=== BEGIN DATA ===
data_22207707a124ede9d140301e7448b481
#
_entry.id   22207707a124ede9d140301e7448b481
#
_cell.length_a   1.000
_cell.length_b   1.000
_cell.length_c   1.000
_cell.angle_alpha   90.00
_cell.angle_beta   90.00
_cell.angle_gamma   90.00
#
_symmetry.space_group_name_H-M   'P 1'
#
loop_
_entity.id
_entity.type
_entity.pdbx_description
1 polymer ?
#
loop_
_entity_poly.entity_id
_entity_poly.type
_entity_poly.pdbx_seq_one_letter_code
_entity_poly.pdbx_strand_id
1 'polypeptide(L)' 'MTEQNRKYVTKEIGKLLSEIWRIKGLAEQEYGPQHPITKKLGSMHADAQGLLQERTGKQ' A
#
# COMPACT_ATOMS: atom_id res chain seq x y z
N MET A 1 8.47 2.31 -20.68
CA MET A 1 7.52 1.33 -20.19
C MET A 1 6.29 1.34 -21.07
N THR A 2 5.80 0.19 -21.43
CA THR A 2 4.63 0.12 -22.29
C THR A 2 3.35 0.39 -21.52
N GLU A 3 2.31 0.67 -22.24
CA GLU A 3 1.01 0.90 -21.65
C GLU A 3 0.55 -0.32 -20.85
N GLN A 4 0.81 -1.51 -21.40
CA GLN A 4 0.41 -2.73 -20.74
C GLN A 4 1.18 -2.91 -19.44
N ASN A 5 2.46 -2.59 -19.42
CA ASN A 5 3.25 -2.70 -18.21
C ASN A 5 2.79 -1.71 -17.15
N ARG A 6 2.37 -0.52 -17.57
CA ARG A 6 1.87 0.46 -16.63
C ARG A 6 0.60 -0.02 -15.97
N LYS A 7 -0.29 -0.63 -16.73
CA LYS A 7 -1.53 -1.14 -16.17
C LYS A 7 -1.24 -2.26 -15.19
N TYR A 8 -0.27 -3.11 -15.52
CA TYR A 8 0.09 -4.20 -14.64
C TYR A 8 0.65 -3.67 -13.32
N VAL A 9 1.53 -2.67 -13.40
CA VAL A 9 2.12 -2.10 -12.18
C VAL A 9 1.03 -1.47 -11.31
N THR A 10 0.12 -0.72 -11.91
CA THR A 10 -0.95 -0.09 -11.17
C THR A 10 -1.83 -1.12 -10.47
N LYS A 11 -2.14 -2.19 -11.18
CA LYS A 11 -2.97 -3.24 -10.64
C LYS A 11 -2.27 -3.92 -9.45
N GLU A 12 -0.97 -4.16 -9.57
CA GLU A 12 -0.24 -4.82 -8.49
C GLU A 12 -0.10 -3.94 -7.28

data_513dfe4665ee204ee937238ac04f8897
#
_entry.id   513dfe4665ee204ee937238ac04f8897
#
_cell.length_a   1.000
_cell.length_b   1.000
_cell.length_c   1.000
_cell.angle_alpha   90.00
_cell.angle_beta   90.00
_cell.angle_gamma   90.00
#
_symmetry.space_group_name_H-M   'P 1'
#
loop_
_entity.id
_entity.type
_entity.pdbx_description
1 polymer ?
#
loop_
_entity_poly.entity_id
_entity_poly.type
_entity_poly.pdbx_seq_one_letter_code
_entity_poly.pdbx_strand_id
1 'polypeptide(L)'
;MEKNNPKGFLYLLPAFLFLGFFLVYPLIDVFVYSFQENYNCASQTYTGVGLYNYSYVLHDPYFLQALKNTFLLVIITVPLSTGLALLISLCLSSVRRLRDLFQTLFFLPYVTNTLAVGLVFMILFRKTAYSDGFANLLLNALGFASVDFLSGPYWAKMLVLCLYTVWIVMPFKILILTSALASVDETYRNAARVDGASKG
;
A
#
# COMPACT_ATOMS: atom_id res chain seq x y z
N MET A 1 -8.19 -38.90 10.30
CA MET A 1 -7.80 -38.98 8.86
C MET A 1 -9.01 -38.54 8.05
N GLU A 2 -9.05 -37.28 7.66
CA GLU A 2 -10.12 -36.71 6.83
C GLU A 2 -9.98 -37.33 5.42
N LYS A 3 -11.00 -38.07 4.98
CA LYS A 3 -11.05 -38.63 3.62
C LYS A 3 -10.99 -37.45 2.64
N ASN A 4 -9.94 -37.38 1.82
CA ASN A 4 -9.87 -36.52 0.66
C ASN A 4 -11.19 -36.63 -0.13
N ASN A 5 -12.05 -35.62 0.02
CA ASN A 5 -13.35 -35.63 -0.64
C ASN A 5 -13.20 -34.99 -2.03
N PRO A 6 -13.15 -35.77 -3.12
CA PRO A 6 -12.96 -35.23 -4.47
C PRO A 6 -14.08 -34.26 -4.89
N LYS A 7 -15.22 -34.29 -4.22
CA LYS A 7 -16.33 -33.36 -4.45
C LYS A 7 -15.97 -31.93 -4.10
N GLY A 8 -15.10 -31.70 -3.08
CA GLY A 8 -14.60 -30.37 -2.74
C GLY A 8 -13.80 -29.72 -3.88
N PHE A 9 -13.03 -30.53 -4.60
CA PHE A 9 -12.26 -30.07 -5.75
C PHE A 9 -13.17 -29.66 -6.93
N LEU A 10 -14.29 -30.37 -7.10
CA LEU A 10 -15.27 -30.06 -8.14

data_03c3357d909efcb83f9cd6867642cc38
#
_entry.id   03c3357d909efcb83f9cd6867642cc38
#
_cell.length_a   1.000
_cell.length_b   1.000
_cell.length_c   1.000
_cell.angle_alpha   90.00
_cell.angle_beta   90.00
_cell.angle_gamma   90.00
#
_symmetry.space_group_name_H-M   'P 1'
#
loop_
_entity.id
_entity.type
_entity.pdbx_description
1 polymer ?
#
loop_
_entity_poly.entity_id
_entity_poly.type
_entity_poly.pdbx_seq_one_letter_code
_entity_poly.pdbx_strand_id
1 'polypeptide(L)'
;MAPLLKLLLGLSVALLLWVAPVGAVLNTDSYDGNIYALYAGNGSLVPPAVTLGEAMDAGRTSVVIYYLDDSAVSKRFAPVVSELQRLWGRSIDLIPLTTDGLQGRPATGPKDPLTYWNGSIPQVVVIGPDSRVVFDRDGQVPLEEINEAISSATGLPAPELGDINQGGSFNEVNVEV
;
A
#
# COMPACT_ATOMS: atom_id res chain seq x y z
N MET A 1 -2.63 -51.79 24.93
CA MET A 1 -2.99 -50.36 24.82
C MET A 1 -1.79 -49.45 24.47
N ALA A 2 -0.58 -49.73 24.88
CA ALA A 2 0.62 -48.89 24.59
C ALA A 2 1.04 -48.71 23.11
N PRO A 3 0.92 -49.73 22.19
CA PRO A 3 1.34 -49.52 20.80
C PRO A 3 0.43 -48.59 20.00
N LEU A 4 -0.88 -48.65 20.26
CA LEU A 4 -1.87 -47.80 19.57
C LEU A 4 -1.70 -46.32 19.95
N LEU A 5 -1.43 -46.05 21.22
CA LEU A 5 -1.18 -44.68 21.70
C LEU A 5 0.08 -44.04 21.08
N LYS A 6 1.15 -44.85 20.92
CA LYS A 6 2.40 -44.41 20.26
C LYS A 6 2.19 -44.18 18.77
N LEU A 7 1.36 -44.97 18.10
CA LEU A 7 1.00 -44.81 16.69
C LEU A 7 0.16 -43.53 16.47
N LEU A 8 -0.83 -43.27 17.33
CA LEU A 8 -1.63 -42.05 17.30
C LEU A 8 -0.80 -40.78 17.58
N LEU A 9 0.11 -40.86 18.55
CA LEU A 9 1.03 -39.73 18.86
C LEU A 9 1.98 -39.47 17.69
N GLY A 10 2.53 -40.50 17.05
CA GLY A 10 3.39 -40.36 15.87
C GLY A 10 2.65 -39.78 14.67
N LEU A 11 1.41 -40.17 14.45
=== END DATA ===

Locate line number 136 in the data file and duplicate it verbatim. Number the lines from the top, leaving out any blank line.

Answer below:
loop_